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PROFILE | James Rhodes Is A Survivor Not A Victim

By Peter Goddard on February 28, 2020

A canary in a coal mine for the current state of classical music and overcoming sexual abuse: A deep dive into the classical music phenomenon of James Rhodes.

James Rhodes
Pianist James Rhodes (Photo courtesy of the artist)

One of television’s most fabulously contrarian moments comes with the “Bubble Boy” episode in the seventh show in the fourth season of Seinfeld.

Originally aired Oct.7, 1992, it has Jerry and the gang getting out-of-town to the peace of a lakeside cabin. Things go awry — stratospherically awry — when George and Susan, his girlfriend, as a good will gesture meet Donald the “bubble-boy”. Poor Donald. He’s condemned forever to live in an entirely sterile, insular, plastic-wrapped environment. (Wait. Don’t get out the handkerchiefs yet.) He soon proves to be a dork, an arrogant and socially inept jerk with a vile temper who becomes enraged during an innocent game of Trivial Pursuit and strangles George for daring to contradict an answer. You can almost hear a studio-audience cheer when Donald’s bubble deflates after being punctured by Susan, standing by her George.

An unsympathetic bubble boy? What’s next? Well, we have the answer. James Rhodes, a crusty, cussing concert pianist, Glenn Gould fanatic and world-class politically incorrect maverick who’s bent on saving abused children and classical music. His virtuoso-level swearing may be muted, one assumes, when he appears at Koerner Hall with an all-Beethoven sonatas program for his March 5 Canadian debut. (He’s talking on March 4 at the Isabel Bader Theatre.)

Pianist James Rhodes (Photo courtesy of the artist)
Pianist James Rhodes (Photo courtesy of the artist)

Hold on. I just did it. I said, “one assumes.” I should have known better. Assuming anything about Rhodes doesn’t work except in assuming he’s going to get your attention one way or another. Just don’t assume how. Rhodes, now 44-years-old, is a force of raw nature. “Classical music makes me hard,” he insists. There you are. Any more questions?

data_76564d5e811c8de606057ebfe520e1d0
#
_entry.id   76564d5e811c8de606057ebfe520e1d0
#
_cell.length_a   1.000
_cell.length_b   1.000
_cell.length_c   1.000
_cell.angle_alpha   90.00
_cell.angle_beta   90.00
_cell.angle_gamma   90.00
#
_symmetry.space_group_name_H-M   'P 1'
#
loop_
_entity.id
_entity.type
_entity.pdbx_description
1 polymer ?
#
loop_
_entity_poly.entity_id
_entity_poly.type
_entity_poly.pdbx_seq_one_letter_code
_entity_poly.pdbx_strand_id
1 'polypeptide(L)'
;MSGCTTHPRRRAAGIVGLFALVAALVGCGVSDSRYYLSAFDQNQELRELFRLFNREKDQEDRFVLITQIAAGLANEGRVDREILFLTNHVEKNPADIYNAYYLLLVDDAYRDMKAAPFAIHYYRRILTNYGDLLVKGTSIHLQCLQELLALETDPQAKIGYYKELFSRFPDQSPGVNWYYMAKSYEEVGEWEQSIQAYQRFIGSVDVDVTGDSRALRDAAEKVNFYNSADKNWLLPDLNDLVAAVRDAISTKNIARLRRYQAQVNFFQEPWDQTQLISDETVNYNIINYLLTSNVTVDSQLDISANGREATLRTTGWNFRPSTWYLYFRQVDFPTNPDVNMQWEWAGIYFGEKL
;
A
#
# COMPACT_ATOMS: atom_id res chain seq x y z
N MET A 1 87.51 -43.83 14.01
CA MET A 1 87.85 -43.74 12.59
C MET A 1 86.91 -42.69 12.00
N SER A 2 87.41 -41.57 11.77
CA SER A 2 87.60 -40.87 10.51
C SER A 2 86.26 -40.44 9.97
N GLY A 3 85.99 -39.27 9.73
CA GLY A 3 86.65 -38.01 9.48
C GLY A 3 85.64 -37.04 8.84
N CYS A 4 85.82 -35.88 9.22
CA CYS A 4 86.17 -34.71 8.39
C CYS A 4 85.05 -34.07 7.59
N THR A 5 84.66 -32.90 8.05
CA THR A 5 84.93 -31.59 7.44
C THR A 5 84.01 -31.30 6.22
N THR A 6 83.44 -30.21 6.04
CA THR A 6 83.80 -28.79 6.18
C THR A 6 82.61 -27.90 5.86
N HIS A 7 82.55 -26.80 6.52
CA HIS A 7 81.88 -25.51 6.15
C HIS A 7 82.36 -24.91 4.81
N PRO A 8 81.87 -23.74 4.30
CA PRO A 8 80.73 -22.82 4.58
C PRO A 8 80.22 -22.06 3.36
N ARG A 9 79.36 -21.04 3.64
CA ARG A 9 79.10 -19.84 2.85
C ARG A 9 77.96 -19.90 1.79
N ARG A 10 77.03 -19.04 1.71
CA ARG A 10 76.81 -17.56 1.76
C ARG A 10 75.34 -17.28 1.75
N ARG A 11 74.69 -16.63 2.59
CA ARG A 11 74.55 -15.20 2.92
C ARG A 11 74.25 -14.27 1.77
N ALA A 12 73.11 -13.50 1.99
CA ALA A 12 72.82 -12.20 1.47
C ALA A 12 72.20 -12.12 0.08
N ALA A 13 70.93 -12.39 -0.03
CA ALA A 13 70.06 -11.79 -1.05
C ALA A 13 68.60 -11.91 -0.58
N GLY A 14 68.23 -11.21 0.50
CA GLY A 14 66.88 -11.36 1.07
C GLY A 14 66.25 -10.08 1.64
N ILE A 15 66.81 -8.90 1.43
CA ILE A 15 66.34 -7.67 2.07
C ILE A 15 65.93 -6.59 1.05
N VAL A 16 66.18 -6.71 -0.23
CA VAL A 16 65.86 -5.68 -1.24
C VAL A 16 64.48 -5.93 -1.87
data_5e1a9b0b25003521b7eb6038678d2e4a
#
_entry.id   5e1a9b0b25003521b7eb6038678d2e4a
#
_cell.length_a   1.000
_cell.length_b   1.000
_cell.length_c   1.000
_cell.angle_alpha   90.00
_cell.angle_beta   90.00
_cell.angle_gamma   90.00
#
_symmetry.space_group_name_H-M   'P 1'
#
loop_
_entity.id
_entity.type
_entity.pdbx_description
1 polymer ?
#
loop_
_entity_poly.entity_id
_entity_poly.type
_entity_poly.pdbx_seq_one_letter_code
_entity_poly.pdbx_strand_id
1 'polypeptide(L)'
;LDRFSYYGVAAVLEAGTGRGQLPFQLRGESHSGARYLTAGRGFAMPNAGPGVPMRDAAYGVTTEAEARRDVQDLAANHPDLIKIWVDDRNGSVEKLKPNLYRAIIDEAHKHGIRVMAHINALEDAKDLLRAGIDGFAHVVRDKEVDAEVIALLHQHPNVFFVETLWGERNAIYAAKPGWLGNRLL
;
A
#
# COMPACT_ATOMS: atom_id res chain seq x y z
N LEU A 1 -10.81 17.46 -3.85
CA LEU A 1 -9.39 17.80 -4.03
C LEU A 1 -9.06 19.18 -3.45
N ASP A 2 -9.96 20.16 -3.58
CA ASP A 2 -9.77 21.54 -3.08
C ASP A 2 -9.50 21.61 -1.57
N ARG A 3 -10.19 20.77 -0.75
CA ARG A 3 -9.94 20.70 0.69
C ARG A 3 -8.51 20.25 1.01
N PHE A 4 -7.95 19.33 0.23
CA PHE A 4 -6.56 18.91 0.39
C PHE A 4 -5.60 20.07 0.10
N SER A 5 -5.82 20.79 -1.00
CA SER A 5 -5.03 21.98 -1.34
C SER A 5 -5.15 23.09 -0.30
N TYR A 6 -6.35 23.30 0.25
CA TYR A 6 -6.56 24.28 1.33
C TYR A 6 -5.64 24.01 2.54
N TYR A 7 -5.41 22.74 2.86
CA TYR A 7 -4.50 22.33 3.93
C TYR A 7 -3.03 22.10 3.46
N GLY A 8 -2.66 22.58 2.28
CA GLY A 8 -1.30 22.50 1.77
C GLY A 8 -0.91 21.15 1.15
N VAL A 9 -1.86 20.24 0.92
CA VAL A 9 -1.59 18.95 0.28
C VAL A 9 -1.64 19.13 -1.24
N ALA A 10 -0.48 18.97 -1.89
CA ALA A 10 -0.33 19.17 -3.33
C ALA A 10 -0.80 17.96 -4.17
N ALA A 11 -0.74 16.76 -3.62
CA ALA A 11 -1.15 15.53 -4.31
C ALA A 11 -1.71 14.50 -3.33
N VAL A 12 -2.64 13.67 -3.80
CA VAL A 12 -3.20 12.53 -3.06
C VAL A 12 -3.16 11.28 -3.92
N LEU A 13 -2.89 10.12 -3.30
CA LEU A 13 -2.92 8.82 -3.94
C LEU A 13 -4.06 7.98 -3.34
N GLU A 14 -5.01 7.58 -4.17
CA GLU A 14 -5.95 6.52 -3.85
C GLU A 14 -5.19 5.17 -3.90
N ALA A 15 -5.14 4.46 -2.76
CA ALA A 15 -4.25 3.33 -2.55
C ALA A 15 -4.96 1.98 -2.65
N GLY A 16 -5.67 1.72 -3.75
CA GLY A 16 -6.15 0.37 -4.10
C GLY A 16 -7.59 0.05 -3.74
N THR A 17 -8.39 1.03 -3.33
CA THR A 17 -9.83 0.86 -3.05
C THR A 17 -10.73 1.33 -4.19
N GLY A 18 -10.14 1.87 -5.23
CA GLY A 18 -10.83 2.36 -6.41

However unapologetically incorrect Seinfeld seems in these apologetically correct times, the show’s over-the-top capabilities are minor league compared to how Rhodes reveals himself in interviews, as on CNN, or in print. James Rhodes: Instrumental: a Memoir of Madness, Medication and Music is his 2014 best-selling account of how, between the ages of six and 10, he was raped by his gym teacher. The revelations are equally horrific and breathtaking. “I left school at 18 feeling like 68,” he says, adding how he realized, “that the rest of my life could safely be spent destroying myself.” Elsewhere, he drops the bomb: “I have an urge to eviscerate myself.”

Disassociation is impossible because it’s “the most serious, and long-lasting of all the symptoms of abuse,” he writes.

Disassociation is impossible because it’s “the most serious, and long-lasting of all the symptoms of abuse,” he writes. “It’s really quite brilliant.” Here’s the blunt truth behind what started in that gym so long ago. It’s something a little kid would know for what it was and would never forget:

“He’s inside me and it hurts.”

Such language, style and facts so shocked Rhodes’ first wife that she tried to block the book’s publication, arguing that their son might forever be “psychologically harmed” by his father’s graphic revelations. The injunction against publication in England was eventually lifted by the Supreme Court in a decision cheered by abuse survivors.

It’s brilliant. It hurts. Die. Survive. Words in stark opposition to each other, ideas that clash, entire chapters which zoom off in different directions. Taken together they blow away any sense of comfort you want Rhodes to bring to his story. He never wants to let the anger go. His concert journal, Fire On All Sides — the title derives from stage directions in Mozart’s Don Giovanni — outlines the depression endured while living his touring concert pianist’s life. Music was a form of “spiritual salvation”, as he describes it to me.